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Valentine.gr  

November 2006

Did you know that sometimes the animals of South Africa die of starvation as the fruits of Harpagophytum procumbens catch on mouths and cannot be dislodged?

Devil's claw (Harpagophytum procumbens) flowers and fruit 

Devil's claw -  Harpagophytum procumbens

Devil's claw (Harpagophytum procumbens) has nasty, spiny fruits but it is one of the chief medicinal plants southern Africa has given to the world. Its uses are multifarious and many tons of dried tubers are exported each year, mainly to Europe. Most of this is harvested in the wild so there has been much concern about over-harvesting. Efforts to get the plant into cultivation have not yet led to much success. 

Devil's claw is a prostrate, sprawling plant with a stout, perennial rootstock that has a group of secondary storage tubers arising from it. Trailing annual stems bear opposite leaves. These are irregularly 3–5-lobed and greyish green because they are covered in tiny whitish mucilage cells. 

Harpagophytum procumbens, also called grapple plant, wood spider and Devil's Claw. The name "devil's claw" is also used for several species of North American plants in the genus Proboscidea.

The flowers are trumpet-shaped and range in colour from dark velvety red or purple to pink while the tube base and mouth are yellowish; they can be all yellow, all purple or white. The very distinctive spiny fruits, from which many of the common names are derived, are woody, oval and flattened capsules armed with 2 central spines and 2 lateral rows of 12 – 16 horny arms bearing hooked spines.The many seeds are roughly oblong and dark brown or black. The plants flower mainly from about November to April (summer) and have fruits from about January.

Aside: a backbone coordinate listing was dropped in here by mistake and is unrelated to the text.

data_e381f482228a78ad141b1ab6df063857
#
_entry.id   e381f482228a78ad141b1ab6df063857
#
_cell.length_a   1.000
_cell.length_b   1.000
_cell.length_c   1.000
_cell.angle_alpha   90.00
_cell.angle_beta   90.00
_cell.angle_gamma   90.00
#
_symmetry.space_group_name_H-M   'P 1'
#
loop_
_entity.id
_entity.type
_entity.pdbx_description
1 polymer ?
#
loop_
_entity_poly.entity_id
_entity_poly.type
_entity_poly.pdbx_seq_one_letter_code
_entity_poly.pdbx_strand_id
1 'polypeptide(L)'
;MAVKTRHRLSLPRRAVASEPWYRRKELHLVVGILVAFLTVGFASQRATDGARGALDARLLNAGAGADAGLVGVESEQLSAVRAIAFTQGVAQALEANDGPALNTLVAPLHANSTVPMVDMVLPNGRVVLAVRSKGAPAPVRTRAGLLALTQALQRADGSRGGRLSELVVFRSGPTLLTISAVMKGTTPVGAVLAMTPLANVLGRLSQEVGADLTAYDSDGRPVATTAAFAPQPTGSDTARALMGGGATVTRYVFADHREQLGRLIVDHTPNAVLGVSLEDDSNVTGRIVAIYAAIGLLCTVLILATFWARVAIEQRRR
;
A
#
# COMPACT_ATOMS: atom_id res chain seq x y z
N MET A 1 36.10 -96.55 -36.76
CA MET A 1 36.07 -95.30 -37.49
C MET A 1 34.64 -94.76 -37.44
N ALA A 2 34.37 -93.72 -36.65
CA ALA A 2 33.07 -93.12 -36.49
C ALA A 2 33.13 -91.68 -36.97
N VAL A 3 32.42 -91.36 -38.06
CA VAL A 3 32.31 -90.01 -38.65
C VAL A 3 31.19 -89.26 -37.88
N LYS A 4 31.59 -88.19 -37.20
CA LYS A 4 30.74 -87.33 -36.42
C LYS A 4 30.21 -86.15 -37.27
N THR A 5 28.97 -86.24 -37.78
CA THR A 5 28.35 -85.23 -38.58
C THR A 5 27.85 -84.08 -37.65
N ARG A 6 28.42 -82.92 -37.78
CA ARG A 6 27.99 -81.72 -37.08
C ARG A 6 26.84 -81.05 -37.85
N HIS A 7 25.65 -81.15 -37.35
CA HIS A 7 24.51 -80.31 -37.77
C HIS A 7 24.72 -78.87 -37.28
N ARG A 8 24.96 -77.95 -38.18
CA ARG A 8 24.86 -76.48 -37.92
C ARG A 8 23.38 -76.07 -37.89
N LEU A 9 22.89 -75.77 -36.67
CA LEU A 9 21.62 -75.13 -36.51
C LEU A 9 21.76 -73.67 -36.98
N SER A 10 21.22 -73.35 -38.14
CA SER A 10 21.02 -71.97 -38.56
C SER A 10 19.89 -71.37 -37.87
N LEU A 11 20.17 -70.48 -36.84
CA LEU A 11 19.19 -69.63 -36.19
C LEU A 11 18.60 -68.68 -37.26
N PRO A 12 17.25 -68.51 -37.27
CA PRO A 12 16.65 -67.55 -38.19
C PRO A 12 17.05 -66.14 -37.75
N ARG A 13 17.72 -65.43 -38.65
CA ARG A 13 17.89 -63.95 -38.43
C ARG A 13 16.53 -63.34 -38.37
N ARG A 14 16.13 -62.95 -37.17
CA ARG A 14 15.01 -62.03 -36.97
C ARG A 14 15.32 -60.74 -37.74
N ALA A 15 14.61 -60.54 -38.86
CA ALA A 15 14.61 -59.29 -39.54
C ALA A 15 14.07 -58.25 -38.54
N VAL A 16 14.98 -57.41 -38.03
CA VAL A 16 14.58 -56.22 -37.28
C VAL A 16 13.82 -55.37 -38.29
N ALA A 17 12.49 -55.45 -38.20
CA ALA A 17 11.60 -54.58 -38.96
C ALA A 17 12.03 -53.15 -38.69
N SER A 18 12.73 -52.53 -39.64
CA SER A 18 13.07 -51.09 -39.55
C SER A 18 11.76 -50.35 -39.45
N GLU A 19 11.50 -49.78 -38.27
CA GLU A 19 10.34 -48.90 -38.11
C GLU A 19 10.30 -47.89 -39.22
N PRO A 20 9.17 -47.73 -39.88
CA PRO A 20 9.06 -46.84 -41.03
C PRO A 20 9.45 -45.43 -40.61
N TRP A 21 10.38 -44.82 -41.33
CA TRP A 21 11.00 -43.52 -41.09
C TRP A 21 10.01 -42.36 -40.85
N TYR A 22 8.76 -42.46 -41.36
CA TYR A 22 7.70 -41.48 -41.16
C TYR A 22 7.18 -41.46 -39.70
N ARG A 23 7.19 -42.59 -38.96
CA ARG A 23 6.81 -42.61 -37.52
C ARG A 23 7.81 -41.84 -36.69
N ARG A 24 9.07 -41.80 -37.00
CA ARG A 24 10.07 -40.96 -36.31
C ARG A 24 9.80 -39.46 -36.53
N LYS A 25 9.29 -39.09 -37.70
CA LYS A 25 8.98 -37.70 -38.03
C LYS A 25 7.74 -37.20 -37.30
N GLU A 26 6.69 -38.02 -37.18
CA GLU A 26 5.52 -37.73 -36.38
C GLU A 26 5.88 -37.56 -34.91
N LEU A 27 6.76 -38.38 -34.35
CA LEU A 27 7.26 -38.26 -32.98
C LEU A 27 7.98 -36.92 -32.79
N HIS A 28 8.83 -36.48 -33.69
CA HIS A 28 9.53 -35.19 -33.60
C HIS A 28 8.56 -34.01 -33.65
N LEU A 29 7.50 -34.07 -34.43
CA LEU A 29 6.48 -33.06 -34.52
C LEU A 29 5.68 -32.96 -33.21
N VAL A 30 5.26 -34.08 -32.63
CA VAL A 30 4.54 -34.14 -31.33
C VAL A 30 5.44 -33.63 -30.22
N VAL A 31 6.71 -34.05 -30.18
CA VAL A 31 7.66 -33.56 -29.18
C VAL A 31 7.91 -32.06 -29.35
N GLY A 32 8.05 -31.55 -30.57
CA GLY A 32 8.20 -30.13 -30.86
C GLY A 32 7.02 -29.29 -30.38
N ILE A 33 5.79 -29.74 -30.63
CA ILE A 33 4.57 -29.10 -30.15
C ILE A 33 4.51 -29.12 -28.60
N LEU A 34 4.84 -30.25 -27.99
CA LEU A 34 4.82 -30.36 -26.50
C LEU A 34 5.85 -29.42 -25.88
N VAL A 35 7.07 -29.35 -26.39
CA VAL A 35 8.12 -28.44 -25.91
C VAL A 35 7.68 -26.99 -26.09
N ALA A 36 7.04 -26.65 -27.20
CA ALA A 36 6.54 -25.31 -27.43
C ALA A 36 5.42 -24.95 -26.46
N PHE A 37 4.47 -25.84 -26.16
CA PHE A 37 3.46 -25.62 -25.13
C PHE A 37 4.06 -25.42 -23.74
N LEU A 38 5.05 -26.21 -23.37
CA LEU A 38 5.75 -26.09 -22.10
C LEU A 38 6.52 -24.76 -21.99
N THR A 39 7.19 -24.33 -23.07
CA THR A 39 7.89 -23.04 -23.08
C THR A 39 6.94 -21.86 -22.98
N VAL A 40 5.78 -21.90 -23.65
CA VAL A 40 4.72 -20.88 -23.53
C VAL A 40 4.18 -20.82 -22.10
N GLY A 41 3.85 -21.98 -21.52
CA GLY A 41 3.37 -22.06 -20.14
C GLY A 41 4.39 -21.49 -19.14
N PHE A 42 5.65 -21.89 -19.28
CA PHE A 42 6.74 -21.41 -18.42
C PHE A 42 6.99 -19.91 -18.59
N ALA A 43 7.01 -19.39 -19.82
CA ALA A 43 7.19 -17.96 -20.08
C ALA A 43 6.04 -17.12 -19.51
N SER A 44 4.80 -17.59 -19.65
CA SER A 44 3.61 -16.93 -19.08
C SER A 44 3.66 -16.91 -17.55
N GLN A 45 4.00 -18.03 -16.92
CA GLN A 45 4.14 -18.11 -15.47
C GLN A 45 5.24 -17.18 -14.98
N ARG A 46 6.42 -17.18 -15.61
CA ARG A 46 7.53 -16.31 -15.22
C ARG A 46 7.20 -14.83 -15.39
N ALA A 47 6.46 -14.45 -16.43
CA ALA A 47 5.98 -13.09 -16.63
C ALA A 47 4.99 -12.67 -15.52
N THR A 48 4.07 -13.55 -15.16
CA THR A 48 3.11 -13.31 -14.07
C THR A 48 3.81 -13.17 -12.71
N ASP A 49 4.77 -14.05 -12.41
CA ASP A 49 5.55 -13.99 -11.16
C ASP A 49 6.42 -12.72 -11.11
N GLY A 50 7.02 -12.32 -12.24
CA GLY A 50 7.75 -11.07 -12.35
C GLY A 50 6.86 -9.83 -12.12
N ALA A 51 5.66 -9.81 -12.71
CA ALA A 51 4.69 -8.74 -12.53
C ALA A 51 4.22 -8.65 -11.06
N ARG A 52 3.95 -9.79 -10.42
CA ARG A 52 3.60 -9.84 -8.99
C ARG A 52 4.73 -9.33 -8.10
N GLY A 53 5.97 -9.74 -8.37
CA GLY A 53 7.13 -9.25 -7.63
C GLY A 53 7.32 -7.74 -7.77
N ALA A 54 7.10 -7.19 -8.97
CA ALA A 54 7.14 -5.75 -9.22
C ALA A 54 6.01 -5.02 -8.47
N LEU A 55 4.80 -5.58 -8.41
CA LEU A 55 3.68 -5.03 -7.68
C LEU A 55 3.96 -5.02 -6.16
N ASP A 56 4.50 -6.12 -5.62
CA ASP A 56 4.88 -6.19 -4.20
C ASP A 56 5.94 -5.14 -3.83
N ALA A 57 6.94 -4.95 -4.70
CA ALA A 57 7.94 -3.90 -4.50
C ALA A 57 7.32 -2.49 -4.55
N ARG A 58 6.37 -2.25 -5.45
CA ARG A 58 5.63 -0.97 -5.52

Devil's claw grows mostly in the savanna biome and is associated mainly with dry sandveld on deep Kalahari sand. It usually occupies plains, dune bases and interdunes. Soils are usually sandy but can be rocky. They are generally nutrient poor, often with lime. The plants can probably withstand some frost as they are geophytes, being dormant in winter. Distribution is often patchy. 

The fruits are well adapted for dispersal by animals as the hooks get caught in feet and hair or skin and are carried away. Eventually they wear down, or drop off and break open, releasing the seeds far from the parent. Sometimes the animals die of starvation as the fruits catch on mouths and cannot be dislodged. Wind may also help in dispersal and trampling will help bury the seeds. The secondary tubers are dug up and eaten by porcupines and antelope such as duiker and steenbok. 

Devil's claw has long been known as a medicinal plant, with the San of the Kalahari having used it first, many generations ago. A German, G.H. Mehnert, learnt about this plant from the San and Nama people in Namibia and let it be known in 1904. It was exported to Germany first, and a small industry developed, based on material mainly from Namibia and Botswana. 

The plant's large tuberous roots are used medicinally to reduce pain and fever, to stimulate digestion. European colonists brought Devil's Claw home where it was used to treat arthritis. 

World demand has risen a lot since 1962 and especially in this century. Devil's Claw is now claimed to be beneficial for treating various diseases

Namibia has exported 2000 t. of dried roots in a year that may have involved up to 50 million plants. 

The harvesters, of whom there are thousands, are almost all from very poor, rural communities living in near-desert conditions. They are mostly women, between 40 and 60 years old, who have little if any means of making a living and hence turn to harvesting devil's claw. This is despite the poor rewards for long hours and long distances travelled on foot. 

Source:
http://www.plantzafrica.com/planthij/harpagpro.htm

 

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